Yes, it's tragic that there were people who passed away early, if the record we have of the Exodus is correct. But life and death are for God to determine. Every death can be called a murder by God if you want to be cynical and miss what a miracle His gift of mortal life us in the first place. It's natural but also rather preposterous for us to condemn Him because He doesn't do things the way we prefer. But don't fall into that trap of arrogance.

God exists. He created us. He's smarter than us. It's that simple.

We can't expect to understand all the details in what happens, but we can find Him and know of His goodness, regardless of how painful we find this mortal journey at times.

Kadmon said...

Jeff,

You seem to allow for the possibility that the record of Exodus may not be all factual. If you don't know that it's factual, why defend it? Your defense of the slaying of the firstborn reminds me of how some Christians defend the idea that God predestinates some people to Hell. Their argument usually goes something like "Who are you to tell God what to do?" They use moral reasoning to support claims about God when it suits them, but when it doesn't, they claim that applying moral standards to God is illegitimate.

Mormon tells Moroni that people who believe that God would arbitrarily condemn some children to Hell because they weren't baptized are themselves sinners for what they choose to believe about God. I submit that the same argument applies here as well. People who choose to believe that God would kill the innocent firstborn children of the Egyptians are sacrificing their own moral sensibility for religious ideology.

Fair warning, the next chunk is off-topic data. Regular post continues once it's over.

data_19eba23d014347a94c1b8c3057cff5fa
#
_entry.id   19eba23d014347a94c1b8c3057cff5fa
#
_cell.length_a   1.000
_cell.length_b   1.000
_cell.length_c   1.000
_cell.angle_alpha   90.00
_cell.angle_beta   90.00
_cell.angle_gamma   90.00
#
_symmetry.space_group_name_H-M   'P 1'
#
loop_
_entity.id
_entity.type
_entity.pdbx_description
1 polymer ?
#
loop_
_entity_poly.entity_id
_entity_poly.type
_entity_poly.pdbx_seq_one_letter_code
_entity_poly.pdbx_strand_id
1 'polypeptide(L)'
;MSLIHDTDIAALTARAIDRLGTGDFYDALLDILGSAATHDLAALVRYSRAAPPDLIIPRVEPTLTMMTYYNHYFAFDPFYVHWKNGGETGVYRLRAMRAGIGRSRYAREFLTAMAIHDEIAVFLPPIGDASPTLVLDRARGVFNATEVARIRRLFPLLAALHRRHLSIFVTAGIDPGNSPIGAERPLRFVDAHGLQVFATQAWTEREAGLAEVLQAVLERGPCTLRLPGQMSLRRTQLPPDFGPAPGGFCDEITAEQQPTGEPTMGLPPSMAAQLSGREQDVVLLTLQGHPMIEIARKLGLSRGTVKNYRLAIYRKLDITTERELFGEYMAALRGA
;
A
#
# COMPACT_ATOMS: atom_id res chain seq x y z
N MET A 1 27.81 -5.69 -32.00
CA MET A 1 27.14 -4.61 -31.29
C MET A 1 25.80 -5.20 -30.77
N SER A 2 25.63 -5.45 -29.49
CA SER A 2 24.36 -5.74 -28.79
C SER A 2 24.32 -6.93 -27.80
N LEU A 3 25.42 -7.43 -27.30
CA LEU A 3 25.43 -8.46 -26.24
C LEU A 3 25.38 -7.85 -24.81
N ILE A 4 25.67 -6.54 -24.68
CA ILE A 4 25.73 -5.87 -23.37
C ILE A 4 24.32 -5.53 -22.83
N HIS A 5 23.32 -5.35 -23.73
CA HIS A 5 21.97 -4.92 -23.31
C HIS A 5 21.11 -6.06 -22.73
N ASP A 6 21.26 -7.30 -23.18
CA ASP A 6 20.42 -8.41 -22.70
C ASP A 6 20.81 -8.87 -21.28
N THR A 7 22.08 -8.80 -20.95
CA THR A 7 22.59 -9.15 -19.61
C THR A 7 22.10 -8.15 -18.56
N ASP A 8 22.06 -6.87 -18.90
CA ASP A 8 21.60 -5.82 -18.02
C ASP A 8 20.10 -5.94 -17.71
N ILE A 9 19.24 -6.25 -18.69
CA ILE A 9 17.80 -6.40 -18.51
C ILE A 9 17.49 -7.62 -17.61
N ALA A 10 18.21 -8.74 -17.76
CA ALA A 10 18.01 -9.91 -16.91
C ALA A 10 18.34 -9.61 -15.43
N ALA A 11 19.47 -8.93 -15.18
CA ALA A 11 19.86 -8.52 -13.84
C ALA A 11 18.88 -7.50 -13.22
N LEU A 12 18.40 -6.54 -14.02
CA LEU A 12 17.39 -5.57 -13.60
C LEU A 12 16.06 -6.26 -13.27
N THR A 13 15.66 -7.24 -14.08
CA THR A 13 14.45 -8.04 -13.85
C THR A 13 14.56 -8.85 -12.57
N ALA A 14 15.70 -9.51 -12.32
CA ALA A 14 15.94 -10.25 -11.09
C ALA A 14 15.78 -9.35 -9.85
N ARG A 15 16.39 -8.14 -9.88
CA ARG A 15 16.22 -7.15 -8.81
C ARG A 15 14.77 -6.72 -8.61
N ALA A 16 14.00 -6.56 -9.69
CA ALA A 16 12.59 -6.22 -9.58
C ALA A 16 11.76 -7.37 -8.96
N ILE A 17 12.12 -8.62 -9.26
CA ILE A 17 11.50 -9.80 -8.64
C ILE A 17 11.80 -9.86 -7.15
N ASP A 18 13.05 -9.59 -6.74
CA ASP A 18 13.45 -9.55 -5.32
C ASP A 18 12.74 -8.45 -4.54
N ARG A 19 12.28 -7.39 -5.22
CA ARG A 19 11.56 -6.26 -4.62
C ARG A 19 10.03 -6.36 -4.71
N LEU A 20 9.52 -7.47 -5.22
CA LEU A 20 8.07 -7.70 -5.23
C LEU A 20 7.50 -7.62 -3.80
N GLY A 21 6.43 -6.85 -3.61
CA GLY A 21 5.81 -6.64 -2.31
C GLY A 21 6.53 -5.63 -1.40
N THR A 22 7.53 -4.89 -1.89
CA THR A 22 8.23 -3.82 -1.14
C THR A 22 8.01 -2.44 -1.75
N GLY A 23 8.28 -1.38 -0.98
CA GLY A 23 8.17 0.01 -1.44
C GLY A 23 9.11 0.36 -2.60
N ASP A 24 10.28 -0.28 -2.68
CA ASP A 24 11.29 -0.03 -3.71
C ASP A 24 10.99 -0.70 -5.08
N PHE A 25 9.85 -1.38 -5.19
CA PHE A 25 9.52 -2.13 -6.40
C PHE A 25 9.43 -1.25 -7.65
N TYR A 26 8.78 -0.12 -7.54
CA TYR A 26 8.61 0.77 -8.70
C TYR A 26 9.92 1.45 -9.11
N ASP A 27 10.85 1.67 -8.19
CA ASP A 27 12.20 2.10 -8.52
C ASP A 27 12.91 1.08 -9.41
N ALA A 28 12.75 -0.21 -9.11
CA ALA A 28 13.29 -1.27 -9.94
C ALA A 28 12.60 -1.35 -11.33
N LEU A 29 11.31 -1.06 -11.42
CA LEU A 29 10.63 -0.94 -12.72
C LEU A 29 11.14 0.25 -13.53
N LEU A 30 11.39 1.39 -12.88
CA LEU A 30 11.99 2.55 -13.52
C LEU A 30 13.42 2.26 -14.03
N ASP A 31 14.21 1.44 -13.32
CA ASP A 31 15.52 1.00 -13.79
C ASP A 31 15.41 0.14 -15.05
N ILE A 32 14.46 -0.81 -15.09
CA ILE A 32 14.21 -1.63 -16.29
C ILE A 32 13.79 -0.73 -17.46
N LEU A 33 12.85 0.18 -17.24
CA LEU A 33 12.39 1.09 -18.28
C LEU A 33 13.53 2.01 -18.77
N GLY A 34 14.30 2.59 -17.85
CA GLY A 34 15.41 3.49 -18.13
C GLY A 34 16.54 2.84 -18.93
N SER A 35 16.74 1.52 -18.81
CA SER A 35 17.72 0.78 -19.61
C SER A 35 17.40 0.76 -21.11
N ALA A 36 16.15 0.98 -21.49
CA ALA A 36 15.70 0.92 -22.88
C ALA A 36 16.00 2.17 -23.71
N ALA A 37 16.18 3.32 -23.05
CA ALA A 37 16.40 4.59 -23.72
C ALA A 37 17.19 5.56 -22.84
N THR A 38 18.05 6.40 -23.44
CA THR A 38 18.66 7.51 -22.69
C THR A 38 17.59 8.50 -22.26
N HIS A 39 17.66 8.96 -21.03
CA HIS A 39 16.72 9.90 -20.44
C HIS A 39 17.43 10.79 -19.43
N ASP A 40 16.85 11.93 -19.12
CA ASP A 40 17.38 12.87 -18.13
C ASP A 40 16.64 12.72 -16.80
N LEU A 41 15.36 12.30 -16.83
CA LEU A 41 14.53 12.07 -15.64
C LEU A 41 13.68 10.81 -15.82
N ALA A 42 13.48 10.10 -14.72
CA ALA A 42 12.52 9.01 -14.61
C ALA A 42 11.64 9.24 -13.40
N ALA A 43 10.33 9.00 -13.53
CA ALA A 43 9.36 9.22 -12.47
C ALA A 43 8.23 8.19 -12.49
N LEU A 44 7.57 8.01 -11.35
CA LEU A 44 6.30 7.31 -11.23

Bookslinger said...

my comments seem to go into limbo, so if they all appear all at once, forgive me.

Kadmon, Eve Sun:

Christian apologists have long put forth many responses/defenses to God killing the children in Noah's flood and the firstborn of Egypt.

Go Google it. There are plenty of very well-reasoned answers from non-LDS. LDS don't have to carry all the water on that one.

Plus, if you know LDS theology as well as you pretend to, you'd know that the LDS can throw even more positive-outcome possibilities into the mix, beyond what non-LDS christian apologists have already offered.

Such as 1) God guaranteeing them exaltation, and 2) God working out possible deals with them in the PRE-mortal existence, in which some pre-born spirits are given the option to have short mortal lives in return for a quick trip back to heaven and the Celestial Kingdom. So... maybe they even volunteered for it. We don't know.

One big flaw in your reasoning is thinking that a short mortal life is /necessarily/ a bad thing in the overall scheme of eternity.

Kadmon said...

@Bookslinger

"Go Google it."

Touche.

"One big flaw in your reasoning is thinking that a short mortal life is /necessarily/ a bad thing in the overall scheme of eternity."

No, our reasoning is based on the immorality of murder.

"So... maybe they even volunteered for it."

That's a flimsy defense. If a person volunteers to be murdered, the murderer is not absolved.

I could pose the same questions to you as to Jeff: if you don't know that it happened, why do you defend it? Why do LDS have to carry any of the water on this one?

Anonymous said...

There are plenty of very well-reasoned answers...

No there aren't. On Google I found only "answers" that were at best poorly reasoned.